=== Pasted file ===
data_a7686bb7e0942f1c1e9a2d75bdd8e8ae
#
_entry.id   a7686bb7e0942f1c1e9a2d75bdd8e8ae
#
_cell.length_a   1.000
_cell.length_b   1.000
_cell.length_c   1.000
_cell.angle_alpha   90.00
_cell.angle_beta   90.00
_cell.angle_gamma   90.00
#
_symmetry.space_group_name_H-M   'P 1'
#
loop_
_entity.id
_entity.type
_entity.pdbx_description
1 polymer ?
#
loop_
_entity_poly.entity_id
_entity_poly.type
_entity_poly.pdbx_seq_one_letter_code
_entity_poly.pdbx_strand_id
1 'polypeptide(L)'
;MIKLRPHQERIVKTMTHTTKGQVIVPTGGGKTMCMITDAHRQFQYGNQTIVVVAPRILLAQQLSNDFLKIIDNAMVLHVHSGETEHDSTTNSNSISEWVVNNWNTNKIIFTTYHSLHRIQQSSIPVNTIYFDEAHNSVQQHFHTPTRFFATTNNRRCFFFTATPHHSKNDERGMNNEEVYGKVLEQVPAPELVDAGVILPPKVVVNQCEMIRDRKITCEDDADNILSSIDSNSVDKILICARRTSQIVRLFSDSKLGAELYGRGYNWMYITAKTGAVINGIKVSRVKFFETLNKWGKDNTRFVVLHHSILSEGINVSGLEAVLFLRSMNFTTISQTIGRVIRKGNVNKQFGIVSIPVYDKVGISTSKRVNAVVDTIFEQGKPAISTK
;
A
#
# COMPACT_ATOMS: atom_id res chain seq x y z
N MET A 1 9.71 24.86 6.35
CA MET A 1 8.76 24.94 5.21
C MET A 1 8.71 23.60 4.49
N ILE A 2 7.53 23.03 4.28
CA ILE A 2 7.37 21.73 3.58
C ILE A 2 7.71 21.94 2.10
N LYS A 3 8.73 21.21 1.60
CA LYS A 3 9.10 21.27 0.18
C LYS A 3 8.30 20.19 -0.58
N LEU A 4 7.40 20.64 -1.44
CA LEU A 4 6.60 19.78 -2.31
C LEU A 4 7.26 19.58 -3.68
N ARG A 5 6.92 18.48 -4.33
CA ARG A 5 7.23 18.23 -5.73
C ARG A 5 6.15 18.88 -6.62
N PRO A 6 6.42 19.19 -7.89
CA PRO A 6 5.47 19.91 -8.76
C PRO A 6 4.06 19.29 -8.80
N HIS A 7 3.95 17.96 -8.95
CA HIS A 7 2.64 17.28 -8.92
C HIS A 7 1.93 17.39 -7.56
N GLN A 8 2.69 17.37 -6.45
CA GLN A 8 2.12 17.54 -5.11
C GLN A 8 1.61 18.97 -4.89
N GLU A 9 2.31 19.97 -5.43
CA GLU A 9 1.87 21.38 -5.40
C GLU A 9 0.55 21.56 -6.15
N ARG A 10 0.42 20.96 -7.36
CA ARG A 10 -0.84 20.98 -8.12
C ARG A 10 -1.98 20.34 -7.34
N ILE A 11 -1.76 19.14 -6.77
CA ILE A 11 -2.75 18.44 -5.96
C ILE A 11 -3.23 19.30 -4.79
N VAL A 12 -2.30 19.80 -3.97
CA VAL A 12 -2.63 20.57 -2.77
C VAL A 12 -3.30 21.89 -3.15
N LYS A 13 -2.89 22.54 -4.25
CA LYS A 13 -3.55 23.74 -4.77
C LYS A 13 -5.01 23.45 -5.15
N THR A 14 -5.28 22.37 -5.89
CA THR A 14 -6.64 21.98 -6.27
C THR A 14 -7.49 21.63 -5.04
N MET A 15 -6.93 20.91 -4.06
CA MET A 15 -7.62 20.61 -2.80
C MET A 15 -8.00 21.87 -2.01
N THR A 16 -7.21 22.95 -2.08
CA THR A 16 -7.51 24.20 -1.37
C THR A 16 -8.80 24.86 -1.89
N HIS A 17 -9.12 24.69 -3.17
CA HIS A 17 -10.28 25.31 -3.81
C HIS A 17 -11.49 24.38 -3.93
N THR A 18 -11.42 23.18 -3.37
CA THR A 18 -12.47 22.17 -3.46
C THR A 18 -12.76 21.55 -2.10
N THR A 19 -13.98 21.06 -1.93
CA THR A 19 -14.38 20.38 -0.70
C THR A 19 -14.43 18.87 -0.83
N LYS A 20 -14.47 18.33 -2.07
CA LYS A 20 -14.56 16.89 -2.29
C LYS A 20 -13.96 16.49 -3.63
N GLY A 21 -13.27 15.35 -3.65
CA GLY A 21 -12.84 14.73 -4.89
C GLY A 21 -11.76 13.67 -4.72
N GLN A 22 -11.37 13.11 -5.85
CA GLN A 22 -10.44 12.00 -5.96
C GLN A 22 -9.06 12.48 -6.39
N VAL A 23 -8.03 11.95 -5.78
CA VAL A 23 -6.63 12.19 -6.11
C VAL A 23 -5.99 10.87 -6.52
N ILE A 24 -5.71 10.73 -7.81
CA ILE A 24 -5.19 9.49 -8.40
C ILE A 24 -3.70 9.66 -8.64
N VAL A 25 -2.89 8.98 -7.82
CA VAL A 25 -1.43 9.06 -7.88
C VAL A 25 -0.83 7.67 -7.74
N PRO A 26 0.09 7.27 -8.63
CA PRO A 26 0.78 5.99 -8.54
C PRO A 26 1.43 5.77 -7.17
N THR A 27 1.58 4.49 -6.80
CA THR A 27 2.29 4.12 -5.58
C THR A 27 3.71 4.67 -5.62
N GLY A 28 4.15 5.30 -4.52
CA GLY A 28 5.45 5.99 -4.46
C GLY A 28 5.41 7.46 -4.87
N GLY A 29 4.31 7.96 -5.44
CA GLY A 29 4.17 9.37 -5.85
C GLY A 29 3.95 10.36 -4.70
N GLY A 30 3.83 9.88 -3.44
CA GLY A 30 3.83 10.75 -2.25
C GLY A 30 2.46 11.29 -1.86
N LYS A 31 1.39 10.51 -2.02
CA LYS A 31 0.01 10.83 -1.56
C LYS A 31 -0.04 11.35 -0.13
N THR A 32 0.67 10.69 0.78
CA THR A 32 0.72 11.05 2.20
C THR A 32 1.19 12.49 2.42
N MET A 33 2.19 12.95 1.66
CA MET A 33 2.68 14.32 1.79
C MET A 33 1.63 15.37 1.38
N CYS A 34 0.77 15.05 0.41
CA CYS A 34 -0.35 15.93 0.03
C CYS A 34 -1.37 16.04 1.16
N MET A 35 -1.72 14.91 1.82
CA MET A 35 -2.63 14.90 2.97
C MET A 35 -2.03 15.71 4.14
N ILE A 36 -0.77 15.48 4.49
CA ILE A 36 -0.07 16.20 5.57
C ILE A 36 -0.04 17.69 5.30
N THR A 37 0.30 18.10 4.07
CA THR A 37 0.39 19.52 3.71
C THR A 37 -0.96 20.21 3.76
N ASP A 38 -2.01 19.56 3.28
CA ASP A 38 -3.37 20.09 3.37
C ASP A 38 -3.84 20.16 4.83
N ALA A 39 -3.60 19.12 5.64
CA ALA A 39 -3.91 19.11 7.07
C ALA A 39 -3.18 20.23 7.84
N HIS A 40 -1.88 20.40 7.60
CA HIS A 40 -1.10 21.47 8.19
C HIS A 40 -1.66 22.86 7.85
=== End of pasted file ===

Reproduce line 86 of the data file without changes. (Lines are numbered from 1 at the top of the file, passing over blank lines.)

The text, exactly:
CA THR A 19 -14.38 20.38 -0.70